of the wickets, appears wise. In that event it would have been possible to build the cofferdam according to plaintiff's original plan without lowering the pool. The contracting officer, in this letter of November 12, 1932, approved plaintiff's suggestion to raise the cribs to pool heights and to extend the arms of the cribs down and up stream, respectively, which enabled plaintiff to build 92 C. Cls. Reporter's Statement of the Case its cofferdam without lowering the pool. On November 14 plaintiff submitted its drawing for the change of plan and stated that it was plaintiff's suggestion for "additional work.” On November 17 the contracting officer, by letter, advised plaintiff as follows:

With reference to your letter dated November 14, 1932, enclosing prints of your drawing #206-7, it is noted that in the first paragraph of your letter you refer to "additional work required in order to avoid lowering Dam #29 pool.” It must be understood that the “additional work” referred to will not come under the head of Extra Work (Para. 9 of the specifications).

Para. 1–01 (b) provides: "If the above-described cofferdam is not satisfactory to the contractor, he may, with the approval of the contracting officer, build any other type of cofferdam, provided, however, that the substituted structure shall have stability at least equal to that specified in subparagraph (a) above and that the cost to the United States shall not exceed the contract rate for the type proposed in these specifications." Para. 1–02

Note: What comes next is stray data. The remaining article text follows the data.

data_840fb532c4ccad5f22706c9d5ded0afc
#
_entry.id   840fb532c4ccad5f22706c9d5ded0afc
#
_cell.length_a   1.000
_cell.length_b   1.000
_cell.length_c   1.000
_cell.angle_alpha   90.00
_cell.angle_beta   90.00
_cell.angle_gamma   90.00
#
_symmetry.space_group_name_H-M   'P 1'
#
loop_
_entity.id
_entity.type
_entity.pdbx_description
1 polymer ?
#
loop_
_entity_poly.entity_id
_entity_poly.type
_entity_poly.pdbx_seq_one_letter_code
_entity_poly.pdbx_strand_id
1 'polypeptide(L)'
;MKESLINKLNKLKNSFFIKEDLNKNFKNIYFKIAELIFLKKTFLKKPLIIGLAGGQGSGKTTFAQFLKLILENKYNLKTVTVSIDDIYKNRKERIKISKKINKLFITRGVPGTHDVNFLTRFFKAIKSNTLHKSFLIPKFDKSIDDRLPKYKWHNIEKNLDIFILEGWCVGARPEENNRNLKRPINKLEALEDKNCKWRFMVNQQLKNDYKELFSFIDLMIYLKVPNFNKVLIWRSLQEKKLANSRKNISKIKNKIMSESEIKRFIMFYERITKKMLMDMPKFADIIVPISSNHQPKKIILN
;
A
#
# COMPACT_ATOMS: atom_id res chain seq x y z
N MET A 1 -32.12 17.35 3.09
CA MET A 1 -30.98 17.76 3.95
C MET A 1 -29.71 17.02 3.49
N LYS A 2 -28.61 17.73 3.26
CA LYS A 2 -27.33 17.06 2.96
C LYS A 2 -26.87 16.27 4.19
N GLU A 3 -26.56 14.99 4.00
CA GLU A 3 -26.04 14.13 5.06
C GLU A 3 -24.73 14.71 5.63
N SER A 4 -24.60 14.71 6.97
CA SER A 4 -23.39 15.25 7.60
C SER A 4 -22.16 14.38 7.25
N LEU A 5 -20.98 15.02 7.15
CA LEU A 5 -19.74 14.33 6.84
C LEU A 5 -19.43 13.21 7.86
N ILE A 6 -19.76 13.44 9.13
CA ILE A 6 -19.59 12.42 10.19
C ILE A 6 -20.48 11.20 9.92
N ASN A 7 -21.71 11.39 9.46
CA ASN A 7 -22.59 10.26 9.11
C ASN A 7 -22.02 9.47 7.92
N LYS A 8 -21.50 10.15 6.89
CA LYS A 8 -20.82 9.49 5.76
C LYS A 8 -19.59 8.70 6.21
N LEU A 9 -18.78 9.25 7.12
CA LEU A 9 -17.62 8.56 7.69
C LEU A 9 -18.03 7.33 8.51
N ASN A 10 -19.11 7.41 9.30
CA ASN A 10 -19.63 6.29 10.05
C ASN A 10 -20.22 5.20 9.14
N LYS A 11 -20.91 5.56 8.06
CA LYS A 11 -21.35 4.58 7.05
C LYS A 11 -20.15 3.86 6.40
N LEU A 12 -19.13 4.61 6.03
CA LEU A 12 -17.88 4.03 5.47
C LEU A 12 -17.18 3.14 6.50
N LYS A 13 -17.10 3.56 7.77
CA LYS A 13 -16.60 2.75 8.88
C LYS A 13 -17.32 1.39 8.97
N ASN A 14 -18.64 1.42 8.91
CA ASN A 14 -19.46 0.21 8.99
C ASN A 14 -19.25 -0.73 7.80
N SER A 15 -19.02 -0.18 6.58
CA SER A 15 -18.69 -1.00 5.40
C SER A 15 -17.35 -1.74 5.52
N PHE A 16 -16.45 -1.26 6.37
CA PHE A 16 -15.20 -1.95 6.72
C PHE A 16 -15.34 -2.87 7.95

Approval of such plans will not relieve the contractor of the responsibility for the adequacy of the cofferdam.”

Your blueprint #206–7 is returned approved, subject to the decision as to “Additional work" and to the fore

going provisions of the specifications. 13. On November 23, 1932, plaintiff wrote the contracting officer asking him to reconsider his decision. On November 26 the contracting officer, in a letter to plaintiff, adhered to the decision set forth in his letter of November 17 and stated that consequently no extra compensation would be allowed for constructing and placing the cofferdam. Plaintiff took no appeal from this decision of the contracting officer within 30 days, nor did plaintiff appeal to the chief of engineers until in 1935, after final payment had been made under the contract.